I love having students do breakout activities during training. With these, I almost always will have sections where staff have to present to the group. This is to help give students practice talking out loud to peers as they will likely have to educate and speak to participants frequently. When teaching proactive engagement, I will ask students to go and speak to participants in the facility by introducing themselves, explaining they are training and ask why the participant likes to use the recreation facility. This gives the students hands on experience talking to participants while they are working out. Most of the time, students will have to enforce policies, procedures or general information by either interrupting a workout or engaging a group of individuals using the facility. Giving students that practice early can help ease some hesitation.

Working with students is great but sometimes it is easy to forget that it took me a long time to be confident to speak to others and find my leadership style. Holding ourselves accountable and creating opportunities for students to grow and develop is the reason many professionals work in our field. Focusing on proactive engagement can be a great tool to help improve peer-to-peer interactions, sense of teamwork, customer service and much more.

Photo courtesy of Virginia Tech.

Drake Belt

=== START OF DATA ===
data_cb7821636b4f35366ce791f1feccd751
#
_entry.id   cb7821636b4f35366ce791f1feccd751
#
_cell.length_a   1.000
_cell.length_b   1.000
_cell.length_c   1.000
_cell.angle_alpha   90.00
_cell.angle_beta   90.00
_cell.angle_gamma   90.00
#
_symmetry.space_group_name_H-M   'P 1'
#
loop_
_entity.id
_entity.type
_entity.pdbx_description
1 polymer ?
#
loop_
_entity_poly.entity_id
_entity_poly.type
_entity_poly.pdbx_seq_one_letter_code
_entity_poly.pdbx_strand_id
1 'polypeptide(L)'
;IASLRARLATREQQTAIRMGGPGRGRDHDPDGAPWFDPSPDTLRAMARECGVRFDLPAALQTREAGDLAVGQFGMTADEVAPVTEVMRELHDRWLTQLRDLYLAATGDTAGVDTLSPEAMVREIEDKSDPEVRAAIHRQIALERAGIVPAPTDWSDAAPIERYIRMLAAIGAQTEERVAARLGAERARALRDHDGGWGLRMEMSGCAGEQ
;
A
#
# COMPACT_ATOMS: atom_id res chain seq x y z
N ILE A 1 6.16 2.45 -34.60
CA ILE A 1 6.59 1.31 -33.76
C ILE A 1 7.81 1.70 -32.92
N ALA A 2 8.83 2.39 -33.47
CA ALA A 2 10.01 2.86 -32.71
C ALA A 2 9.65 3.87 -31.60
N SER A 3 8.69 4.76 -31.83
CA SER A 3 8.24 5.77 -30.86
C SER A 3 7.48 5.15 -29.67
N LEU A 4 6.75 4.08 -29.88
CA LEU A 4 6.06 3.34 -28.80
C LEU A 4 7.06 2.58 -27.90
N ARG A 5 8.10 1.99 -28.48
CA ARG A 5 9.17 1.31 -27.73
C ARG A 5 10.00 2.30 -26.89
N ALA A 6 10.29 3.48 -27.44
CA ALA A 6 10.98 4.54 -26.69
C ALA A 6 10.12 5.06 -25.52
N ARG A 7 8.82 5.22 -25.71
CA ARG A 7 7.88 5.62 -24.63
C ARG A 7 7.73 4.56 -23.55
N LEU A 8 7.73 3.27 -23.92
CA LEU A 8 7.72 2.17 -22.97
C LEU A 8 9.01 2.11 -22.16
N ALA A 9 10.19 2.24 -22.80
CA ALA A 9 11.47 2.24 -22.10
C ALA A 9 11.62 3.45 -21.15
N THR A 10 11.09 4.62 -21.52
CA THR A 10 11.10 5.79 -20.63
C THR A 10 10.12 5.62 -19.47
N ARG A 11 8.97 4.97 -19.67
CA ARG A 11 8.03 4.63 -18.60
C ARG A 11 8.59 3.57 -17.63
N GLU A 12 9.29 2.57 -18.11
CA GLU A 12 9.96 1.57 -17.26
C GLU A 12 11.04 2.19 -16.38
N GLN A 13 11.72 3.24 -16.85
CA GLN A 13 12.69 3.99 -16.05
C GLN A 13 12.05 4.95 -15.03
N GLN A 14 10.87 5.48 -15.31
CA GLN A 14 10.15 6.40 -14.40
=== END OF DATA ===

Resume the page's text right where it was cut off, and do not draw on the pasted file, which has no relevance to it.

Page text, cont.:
Drake Belt is currently serving as the assistant director of aquatics and safety programs at the University of Arizona department of campus recreation. Born and raised in Indiana, Drake earned his Bachelors of Science in Psychology in 2013 and Masters of Science in Kinesiology emphasizing in Physical Activity, Fitness and Wellness in 2017 from Indiana University where he served as the graduate assistant for aquatics in campus recreational sports. Previously, Drake worked as the assistant director of operations, aquatics and special events with Loyola University Maryland where he oversaw building supervisors, aquatic staff and worked with the university to program special events for recreational sports. As a graduate assistant, Drake was responsible for the oversight of the lifeguard and aquatics lead staff, as well as coordinating aquatics events with athletics. Drake is a huge advocate for leisure recreation, creating inclusive environments where all feel welcome, and creating opportunities for leadership development for staff and students. Drake, his wife, and three dogs are enjoying their new life in Tucson and look forward to what opportunities are to come. Contact him at drakebelt@email.arizona.edu.